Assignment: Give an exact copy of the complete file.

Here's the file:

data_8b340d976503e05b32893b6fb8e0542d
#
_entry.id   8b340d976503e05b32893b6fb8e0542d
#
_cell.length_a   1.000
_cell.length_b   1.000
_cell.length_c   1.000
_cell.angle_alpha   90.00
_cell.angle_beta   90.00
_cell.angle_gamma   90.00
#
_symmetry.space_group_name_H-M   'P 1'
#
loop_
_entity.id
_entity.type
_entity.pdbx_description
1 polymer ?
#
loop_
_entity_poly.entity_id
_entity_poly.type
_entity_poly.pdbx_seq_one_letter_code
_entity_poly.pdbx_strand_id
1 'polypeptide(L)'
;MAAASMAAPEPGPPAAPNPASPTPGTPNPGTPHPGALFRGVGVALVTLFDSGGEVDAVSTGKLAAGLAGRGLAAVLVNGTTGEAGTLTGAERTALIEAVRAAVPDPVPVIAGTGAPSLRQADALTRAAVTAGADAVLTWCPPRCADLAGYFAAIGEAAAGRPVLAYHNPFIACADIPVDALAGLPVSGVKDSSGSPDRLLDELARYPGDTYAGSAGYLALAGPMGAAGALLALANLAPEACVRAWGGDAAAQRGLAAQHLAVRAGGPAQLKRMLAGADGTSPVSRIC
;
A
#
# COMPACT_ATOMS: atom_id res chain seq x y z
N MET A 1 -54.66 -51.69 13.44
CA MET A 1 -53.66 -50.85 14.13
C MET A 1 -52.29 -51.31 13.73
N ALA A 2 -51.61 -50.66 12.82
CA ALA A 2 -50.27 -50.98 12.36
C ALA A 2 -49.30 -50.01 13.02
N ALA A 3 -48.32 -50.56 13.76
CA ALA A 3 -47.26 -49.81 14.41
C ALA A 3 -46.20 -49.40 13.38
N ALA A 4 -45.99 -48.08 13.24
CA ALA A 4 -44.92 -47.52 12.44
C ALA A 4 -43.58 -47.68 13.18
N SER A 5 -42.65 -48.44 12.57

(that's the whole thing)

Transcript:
data_8b340d976503e05b32893b6fb8e0542d
#
_entry.id   8b340d976503e05b32893b6fb8e0542d
#
_cell.length_a   1.000
_cell.length_b   1.000
_cell.length_c   1.000
_cell.angle_alpha   90.00
_cell.angle_beta   90.00
_cell.angle_gamma   90.00
#
_symmetry.space_group_name_H-M   'P 1'
#
loop_
_entity.id
_entity.type
_entity.pdbx_description
1 polymer ?
#
loop_
_entity_poly.entity_id
_entity_poly.type
_entity_poly.pdbx_seq_one_letter_code
_entity_poly.pdbx_strand_id
1 'polypeptide(L)'
;MAAASMAAPEPGPPAAPNPASPTPGTPNPGTPHPGALFRGVGVALVTLFDSGGEVDAVSTGKLAAGLAGRGLAAVLVNGTTGEAGTLTGAERTALIEAVRAAVPDPVPVIAGTGAPSLRQADALTRAAVTAGADAVLTWCPPRCADLAGYFAAIGEAAAGRPVLAYHNPFIACADIPVDALAGLPVSGVKDSSGSPDRLLDELARYPGDTYAGSAGYLALAGPMGAAGALLALANLAPEACVRAWGGDAAAQRGLAAQHLAVRAGGPAQLKRMLAGADGTSPVSRIC
;
A
#
# COMPACT_ATOMS: atom_id res chain seq x y z
N MET A 1 -54.66 -51.69 13.44
CA MET A 1 -53.66 -50.85 14.13
C MET A 1 -52.29 -51.31 13.73
N ALA A 2 -51.61 -50.66 12.82
CA ALA A 2 -50.27 -50.98 12.36
C ALA A 2 -49.30 -50.01 13.02
N ALA A 3 -48.32 -50.56 13.76
CA ALA A 3 -47.26 -49.81 14.41
C ALA A 3 -46.20 -49.40 13.38
N ALA A 4 -45.99 -48.08 13.24
CA ALA A 4 -44.92 -47.52 12.44
C ALA A 4 -43.58 -47.68 13.18
N SER A 5 -42.65 -48.44 12.57